either way, but experience has told me rocks mean ice, so I decided to take the
road.  My immediate views of Colorado Springs
were amazing!

I’m not sure this was in the end the best choice, as it was
covered in snow.  It was kind of cool
seeing all the animal tracks though!

I rounded a corner and could see both Pikes Peak and Almagre
and thought it was the most amazing view ever!

I kept going and could see the rest of the route before
me:  Stratton Reservoir (or what’s left
of it) on the left, and the road to the right.

I made it to the reservoir and saw this… I’m not sure what
it is, but it’s obviously not put there as a shelter from lightning…

I crossed the reservoir and headed north

This is where the snow completely covered the trail, but
only enough to get inside my hiking boots.
I was continuously hiking through about 6 inches of snow, but it was up
to 3 feet in areas.

The trail rounded the mountains, and pretty soon I could see
Almagre in front of me. The trail up to the summit covered in snow…

The summit was worth slogging through all that snow!  I had a grand view of Pikes Peak, and an
answer to ‘what it was and how to get to that patch of green land I can see
from A-frame’. I’ve been wondering that for years, and today I had my answer!  It was Almagre!  Awesome!
Now I need to spend the night at A-frame again so I can appreciate it
once more with new knowledge.

I took some pictures to prove I’d summited (once again, summit
hair, don’t care) and headed back down.

Here’s a video of the summit view:

I could have taken the ridge back to the microwave tower and
back down, or any number of routes, but I didn’t feel like summiting again, and
I wanted to see where the road led. Maps are all well and good, but nothing is
as good as visually seeing the trail, as well as the mountains before me.  I’d hiked most of them in the past month, and
wanted to see them from this angle.  So
when I made it back to the reservoir  As
I was hiking here I saw someone hiking up the trail, towards the Microwave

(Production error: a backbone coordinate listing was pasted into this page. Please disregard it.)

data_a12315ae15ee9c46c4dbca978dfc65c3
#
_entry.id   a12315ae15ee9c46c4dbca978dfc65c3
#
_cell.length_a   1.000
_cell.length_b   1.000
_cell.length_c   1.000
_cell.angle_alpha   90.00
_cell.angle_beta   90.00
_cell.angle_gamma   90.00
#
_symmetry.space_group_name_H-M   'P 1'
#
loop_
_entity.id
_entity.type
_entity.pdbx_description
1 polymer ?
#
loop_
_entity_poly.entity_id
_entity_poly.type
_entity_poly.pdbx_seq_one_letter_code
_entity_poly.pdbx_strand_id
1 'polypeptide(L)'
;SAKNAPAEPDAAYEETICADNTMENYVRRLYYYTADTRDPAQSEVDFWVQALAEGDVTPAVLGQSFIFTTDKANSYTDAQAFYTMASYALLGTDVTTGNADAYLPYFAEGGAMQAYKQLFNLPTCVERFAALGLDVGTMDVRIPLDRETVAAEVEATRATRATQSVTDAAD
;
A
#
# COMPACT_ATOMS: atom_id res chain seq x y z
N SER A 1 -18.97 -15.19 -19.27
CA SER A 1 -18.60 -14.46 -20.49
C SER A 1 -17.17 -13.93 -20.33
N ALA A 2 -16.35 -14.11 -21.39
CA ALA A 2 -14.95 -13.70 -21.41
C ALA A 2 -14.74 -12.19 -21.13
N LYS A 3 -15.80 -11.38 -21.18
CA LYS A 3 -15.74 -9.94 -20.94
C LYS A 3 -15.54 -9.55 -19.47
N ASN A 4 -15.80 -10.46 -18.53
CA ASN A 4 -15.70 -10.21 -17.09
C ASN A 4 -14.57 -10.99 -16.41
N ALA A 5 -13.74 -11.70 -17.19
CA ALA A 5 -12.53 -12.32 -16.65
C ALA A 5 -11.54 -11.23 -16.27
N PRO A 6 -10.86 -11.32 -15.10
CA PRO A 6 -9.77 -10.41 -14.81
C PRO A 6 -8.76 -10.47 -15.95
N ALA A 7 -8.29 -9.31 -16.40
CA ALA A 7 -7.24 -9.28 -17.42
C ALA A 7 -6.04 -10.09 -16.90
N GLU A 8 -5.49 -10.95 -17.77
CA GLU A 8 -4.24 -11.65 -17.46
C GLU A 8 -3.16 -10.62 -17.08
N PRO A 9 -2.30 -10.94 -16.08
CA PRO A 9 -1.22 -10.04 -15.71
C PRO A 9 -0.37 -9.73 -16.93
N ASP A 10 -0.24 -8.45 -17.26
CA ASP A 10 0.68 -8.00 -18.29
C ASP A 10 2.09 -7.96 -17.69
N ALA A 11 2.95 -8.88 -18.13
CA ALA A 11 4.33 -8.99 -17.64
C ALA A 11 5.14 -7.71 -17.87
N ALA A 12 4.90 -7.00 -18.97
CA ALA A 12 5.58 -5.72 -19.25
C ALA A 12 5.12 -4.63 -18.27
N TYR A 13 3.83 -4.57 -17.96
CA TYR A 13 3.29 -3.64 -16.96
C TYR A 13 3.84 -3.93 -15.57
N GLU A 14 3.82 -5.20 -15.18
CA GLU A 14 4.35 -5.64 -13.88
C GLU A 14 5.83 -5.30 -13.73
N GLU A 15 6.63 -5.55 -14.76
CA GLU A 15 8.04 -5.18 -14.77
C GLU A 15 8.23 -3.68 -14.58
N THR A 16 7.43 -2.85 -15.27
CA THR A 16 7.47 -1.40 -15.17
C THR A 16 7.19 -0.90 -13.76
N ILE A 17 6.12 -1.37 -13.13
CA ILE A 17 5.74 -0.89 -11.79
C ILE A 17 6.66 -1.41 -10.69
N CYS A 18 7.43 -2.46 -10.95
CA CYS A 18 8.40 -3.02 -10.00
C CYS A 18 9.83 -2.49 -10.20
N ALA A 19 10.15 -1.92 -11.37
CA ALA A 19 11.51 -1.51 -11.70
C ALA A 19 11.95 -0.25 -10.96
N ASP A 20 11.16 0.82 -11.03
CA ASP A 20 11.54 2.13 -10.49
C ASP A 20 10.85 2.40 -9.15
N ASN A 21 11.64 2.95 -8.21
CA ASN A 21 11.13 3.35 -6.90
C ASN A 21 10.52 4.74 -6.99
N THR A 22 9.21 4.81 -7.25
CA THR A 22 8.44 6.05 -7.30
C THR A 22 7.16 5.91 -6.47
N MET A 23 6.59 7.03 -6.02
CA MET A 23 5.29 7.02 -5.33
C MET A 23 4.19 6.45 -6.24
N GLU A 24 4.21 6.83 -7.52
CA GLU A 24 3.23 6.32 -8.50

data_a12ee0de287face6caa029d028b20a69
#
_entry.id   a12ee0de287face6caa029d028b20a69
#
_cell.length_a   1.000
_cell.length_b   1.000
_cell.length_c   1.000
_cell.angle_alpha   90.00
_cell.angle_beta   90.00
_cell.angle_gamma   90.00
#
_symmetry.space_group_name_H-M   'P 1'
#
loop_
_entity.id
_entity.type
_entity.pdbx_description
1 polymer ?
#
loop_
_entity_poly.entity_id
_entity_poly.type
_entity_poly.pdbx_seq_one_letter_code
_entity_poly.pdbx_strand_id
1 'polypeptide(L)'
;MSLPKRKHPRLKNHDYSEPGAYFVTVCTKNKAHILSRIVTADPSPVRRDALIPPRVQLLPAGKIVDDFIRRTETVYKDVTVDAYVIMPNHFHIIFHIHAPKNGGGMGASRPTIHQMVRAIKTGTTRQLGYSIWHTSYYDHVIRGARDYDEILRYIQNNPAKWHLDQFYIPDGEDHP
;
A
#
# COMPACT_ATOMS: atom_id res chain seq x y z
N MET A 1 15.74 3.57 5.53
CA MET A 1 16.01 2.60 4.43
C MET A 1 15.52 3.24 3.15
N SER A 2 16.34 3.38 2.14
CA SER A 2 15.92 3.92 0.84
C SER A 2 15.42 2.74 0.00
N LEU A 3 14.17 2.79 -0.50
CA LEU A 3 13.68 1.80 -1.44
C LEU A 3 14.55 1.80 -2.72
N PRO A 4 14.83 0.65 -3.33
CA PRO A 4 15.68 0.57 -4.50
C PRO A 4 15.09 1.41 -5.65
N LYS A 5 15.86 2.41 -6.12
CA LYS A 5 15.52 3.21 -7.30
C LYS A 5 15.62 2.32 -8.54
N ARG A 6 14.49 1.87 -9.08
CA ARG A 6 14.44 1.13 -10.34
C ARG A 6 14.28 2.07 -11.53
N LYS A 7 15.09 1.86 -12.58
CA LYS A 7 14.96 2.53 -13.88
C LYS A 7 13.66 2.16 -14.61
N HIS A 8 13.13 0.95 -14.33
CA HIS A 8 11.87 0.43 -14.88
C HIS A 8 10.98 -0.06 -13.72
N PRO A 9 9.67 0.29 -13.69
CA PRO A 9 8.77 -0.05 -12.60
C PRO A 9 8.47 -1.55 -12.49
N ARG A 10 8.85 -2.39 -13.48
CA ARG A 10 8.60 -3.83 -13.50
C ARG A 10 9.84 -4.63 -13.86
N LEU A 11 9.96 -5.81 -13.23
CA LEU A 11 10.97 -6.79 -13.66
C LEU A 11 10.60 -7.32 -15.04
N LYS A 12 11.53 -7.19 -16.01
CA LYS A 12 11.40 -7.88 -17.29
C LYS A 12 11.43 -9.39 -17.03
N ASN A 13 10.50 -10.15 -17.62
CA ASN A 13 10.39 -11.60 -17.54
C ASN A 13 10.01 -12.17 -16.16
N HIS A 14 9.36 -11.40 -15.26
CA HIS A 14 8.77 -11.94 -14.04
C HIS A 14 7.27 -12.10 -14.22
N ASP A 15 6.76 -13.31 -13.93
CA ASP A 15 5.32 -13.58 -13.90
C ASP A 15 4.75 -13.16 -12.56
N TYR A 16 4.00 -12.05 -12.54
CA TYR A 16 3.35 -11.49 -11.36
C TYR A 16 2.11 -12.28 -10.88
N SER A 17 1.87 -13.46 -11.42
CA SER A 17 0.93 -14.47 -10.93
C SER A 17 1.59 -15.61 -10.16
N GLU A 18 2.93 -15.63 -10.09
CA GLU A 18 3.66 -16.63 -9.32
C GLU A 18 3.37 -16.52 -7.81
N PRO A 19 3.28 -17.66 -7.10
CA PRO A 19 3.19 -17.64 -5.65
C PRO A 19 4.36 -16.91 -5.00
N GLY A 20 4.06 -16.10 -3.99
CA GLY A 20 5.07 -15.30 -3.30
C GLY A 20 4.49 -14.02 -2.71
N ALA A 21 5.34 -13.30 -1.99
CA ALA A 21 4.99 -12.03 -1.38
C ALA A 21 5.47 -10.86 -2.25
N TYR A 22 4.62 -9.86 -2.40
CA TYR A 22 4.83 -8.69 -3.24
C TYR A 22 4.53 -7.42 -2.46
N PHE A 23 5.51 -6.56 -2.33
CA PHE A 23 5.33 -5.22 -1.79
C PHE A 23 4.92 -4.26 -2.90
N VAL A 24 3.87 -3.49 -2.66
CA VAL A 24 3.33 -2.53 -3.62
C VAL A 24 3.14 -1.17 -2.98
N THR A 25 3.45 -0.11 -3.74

tower.  I’m not sure which route he’d
taken because I never saw his footprints. I’m assuming he climbed over from the
west side of the reservoir.

I headed east along a trail that quickly took me to a locked
gate (easily avoided).

From here on out the rest of the trail was lined with 6
inches of snow.

I need new hiking boots (mine have holes) so this was
particularly miserable for 2 reasons:
Sand and rocks getting inside my shoes and snow keeping them wet.  At this point I wished I’d brought
gaiters.  Microspikes wouldn’t have
helped, floatation would have been nice, but gaiters would have solved a lot of

The trail back down was slow because of the snow:  I kept slipping.

I followed the 379A and had some off roaders in modified
jeeps pass me.  I eventually caught up to
them when they were on a break.  One guy
asked me “You hiking the ring?” and to save time I told him “Yes!  It’s a beautiful day for it!” and continued
on.  Hey, I WAS on the Ring the Peak trail,
so I wasn’t lying (I just didn’t want to stop for conversation).

It seemed like it took forever to take this route!  It felt like it took twice as long, and it should
have been faster as I was hiking downhill.
However, I eventually made it to the High Park area, and found a trail
that I’m assuming goes to point 12,225’.
I’m going to need to come back and try that one!  But not today, because it was probably
getting late…  I made it back to the meadow
that has the turnoff for Microwave Tower and noted with a picture the correct
trail to take

Now I was back on the loop, and hiked the mile and a half
back down to mu truck.  When I got there
my truck had made a friend!  This must be
the truck from the guy I saw at the reservoir.

In any event, here’s the route I took:

I made it back to my truck at 2:30pm.  I’m guessing I hiked about 10-12 miles in 5.5
hours. I did the elevation gain when I got back, and it was 3000’ in elevation
gain with all the ups and downs and double summits.

Oh, and my truck made it out just fine (and all the way
home) without needing to stop for gas.

Author: Laura M Clark

Laura has summited over 500 peaks above 13,000' solo, including being the first woman to solo summit all of the Colorado 14ers, as well as the centennials. After each hike, she writes trip reports for each one and publishes them on her blog, which is read by fans all over the world. Author of Wild Wanderer: Summiting Colorado’s 200 Highest Peaks, which is available to purchase on Amazon.